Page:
Location: Rangeland and Pasture ResearchTitle: Difficulties associated with predicting forage intake by grazing beef cows Author
Submitted to: American Society of Animal Science Proceedings
Publication Type: Abstract Only
Publication Acceptance Date: 3/12/2013
Publication Date: 7/8/2013
Citation: Gunter, S.A., Faulkner, D.B., Meyer, A.M., Scholljegerdes, E.J., Sprinkle, J.E., Soto-Navarro, S.A., Coleman, S.W. 2013. Difficulties associated with predicting forage intake by grazing beef cows. Journal Animal Science. 91(E-Supplementation 2):440. (Abstract) Interpretive Summary:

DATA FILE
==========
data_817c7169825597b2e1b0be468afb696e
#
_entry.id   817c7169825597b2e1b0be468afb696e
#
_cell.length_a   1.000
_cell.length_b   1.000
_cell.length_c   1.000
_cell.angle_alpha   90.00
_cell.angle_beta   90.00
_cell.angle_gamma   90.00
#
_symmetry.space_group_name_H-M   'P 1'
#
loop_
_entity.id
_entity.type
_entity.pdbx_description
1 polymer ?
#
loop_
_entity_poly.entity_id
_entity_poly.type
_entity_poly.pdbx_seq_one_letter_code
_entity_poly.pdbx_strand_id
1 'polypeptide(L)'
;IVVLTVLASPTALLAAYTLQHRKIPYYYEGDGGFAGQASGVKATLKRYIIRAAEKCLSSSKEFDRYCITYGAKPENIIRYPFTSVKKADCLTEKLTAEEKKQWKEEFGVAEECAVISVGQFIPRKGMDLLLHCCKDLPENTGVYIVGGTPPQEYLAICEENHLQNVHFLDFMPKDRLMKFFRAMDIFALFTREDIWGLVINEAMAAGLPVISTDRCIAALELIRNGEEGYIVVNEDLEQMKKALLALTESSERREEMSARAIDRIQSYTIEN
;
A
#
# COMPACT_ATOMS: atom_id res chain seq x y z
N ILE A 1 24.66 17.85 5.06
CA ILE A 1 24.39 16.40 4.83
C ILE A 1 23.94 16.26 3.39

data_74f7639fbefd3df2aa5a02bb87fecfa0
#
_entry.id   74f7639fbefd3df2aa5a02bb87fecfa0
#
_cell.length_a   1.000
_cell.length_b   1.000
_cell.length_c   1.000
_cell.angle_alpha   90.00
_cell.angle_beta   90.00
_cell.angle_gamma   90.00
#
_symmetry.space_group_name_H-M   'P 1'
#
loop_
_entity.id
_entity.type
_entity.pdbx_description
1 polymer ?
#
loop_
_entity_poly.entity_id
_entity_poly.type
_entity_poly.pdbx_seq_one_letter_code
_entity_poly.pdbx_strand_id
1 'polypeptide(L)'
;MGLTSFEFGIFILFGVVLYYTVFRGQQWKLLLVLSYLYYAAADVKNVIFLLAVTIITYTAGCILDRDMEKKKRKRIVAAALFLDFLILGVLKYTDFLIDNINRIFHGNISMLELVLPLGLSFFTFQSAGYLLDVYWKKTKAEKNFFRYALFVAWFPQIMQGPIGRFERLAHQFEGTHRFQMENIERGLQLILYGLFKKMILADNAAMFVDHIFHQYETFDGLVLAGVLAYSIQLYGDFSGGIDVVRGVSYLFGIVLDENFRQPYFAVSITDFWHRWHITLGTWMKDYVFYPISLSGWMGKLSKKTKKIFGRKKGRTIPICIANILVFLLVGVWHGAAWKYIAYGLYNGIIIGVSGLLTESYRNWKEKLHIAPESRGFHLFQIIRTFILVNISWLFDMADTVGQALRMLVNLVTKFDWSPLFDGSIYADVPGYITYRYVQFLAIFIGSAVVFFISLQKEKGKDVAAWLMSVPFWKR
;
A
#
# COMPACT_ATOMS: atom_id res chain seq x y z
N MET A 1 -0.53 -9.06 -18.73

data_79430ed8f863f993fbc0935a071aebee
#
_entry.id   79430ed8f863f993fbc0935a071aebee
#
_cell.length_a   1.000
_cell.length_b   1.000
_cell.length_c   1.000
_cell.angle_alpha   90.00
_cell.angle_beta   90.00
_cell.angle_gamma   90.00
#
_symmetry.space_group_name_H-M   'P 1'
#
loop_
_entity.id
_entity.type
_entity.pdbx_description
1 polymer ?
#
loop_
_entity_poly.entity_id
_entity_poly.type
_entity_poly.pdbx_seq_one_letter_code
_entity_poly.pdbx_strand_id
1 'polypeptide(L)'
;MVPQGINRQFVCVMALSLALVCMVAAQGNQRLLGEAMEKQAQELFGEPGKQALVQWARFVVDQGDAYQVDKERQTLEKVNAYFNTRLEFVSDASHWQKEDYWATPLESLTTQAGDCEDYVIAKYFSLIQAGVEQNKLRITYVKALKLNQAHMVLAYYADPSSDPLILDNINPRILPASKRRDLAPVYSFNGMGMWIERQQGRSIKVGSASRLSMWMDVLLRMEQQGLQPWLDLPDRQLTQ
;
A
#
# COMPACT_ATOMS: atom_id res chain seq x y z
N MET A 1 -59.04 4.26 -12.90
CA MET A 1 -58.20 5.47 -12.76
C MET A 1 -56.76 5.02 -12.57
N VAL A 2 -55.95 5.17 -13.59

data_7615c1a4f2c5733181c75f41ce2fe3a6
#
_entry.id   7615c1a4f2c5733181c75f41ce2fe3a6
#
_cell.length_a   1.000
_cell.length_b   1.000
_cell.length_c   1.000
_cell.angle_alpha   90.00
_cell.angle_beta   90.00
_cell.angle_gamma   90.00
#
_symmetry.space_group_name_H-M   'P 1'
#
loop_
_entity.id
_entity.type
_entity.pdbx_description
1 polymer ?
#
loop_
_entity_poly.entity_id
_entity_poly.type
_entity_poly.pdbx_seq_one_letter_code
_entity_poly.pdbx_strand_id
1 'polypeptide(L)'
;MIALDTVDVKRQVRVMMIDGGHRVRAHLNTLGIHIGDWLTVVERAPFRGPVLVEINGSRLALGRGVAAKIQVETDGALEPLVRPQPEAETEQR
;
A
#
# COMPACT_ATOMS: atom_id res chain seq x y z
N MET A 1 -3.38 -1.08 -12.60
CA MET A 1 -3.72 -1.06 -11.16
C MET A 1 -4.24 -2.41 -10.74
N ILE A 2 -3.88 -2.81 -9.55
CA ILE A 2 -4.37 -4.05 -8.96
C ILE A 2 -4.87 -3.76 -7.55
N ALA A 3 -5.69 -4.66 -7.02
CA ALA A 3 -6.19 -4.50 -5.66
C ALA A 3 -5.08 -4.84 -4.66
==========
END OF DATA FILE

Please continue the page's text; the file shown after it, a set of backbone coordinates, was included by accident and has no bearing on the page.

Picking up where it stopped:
Technical Abstract: The current National Research Council (NRC) model is based on a single equation that relates dry matter intake (DMI) to metabolic size and net energy density of the diet offered and was a significant improvement over previous models. However, observed DMI by grazing animals can be conceptualized by a function that includes animal demand, largely determined by metabolic or linear size, physiological state, genetics, or any combination. Forage DMI is in reality modified by its nutritive value and nutrient balance, herbage mass and structure, locomotion, climate (or environment), profitability of bites, the interaction of genetics with the environment, and level and type of supplementation. Even in the database used to generate the current NRC equation, DMI by cows is poorly predicted at the extremes. In fact, across the range of actual DMI, predicted DMI is rather flat indicating an insensitivity so further refinement of the model is needed. Also, it may be necessary to construct multiple models designed for various rangeland and pasture types. We would suggest that future models be based on multiple equations including functions for physiological state, previous plane of nutrition, animal suitability to the environment, and activity to modify the predicted DMI. Further, the model could possibly account for imbalances of protein to energy, particularly as it relates to ruminal function, and herbage distribution and accessibility as it influences grazing behavior and selectivity. The inclusion of some of these functions may render the model inputs too complex for many users, hence models must be evaluated for complexity as well as how well the model fits under multiple situations. Further, the issue of how reference data was collected (pen vs. pasture) and how the methods or constraints influence DMI must be evaluated. For instance, if DMI is greater under grazing, is it because of greater metabolic demand due to activity and climatic conditions, or to differences in direct measurement of DMI compared to indirect methods (e.g., internal and external markers). Overall, the new NRC model needs to be more robust in its ability to account for the wide variation in the environment, dietary characteristics, and metabolic demands.